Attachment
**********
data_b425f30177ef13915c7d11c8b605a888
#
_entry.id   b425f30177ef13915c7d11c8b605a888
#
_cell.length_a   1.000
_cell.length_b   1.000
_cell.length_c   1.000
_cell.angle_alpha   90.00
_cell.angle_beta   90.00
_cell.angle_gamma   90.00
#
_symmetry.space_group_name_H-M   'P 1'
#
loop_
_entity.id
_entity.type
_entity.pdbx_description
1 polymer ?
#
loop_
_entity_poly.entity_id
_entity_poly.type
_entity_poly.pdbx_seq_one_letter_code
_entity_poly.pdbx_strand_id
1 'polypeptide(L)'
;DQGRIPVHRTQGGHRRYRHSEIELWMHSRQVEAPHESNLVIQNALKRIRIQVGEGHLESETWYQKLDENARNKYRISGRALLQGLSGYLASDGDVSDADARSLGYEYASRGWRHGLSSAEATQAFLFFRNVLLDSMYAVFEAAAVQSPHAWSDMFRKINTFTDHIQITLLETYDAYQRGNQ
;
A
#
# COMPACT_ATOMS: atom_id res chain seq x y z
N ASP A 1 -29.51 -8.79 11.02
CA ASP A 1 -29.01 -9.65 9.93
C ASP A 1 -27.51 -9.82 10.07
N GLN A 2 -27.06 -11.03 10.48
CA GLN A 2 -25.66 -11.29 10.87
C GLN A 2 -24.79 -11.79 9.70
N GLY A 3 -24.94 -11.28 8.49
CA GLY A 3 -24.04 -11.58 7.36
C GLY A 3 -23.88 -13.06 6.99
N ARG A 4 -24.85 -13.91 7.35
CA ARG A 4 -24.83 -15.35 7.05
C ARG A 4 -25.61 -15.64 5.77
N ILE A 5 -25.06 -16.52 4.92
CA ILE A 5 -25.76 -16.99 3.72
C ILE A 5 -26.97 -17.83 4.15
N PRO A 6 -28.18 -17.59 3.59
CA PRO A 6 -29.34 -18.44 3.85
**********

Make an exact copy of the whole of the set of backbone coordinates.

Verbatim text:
data_b425f30177ef13915c7d11c8b605a888
#
_entry.id   b425f30177ef13915c7d11c8b605a888
#
_cell.length_a   1.000
_cell.length_b   1.000
_cell.length_c   1.000
_cell.angle_alpha   90.00
_cell.angle_beta   90.00
_cell.angle_gamma   90.00
#
_symmetry.space_group_name_H-M   'P 1'
#
loop_
_entity.id
_entity.type
_entity.pdbx_description
1 polymer ?
#
loop_
_entity_poly.entity_id
_entity_poly.type
_entity_poly.pdbx_seq_one_letter_code
_entity_poly.pdbx_strand_id
1 'polypeptide(L)'
;DQGRIPVHRTQGGHRRYRHSEIELWMHSRQVEAPHESNLVIQNALKRIRIQVGEGHLESETWYQKLDENARNKYRISGRALLQGLSGYLASDGDVSDADARSLGYEYASRGWRHGLSSAEATQAFLFFRNVLLDSMYAVFEAAAVQSPHAWSDMFRKINTFTDHIQITLLETYDAYQRGNQ
;
A
#
# COMPACT_ATOMS: atom_id res chain seq x y z
N ASP A 1 -29.51 -8.79 11.02
CA ASP A 1 -29.01 -9.65 9.93
C ASP A 1 -27.51 -9.82 10.07
N GLN A 2 -27.06 -11.03 10.48
CA GLN A 2 -25.66 -11.29 10.87
C GLN A 2 -24.79 -11.79 9.70
N GLY A 3 -24.94 -11.28 8.49
CA GLY A 3 -24.04 -11.58 7.36
C GLY A 3 -23.88 -13.06 6.99
N ARG A 4 -24.85 -13.91 7.35
CA ARG A 4 -24.83 -15.35 7.05
C ARG A 4 -25.61 -15.64 5.77
N ILE A 5 -25.06 -16.52 4.92
CA ILE A 5 -25.76 -16.99 3.72
C ILE A 5 -26.97 -17.83 4.15
N PRO A 6 -28.18 -17.59 3.59
CA PRO A 6 -29.34 -18.44 3.85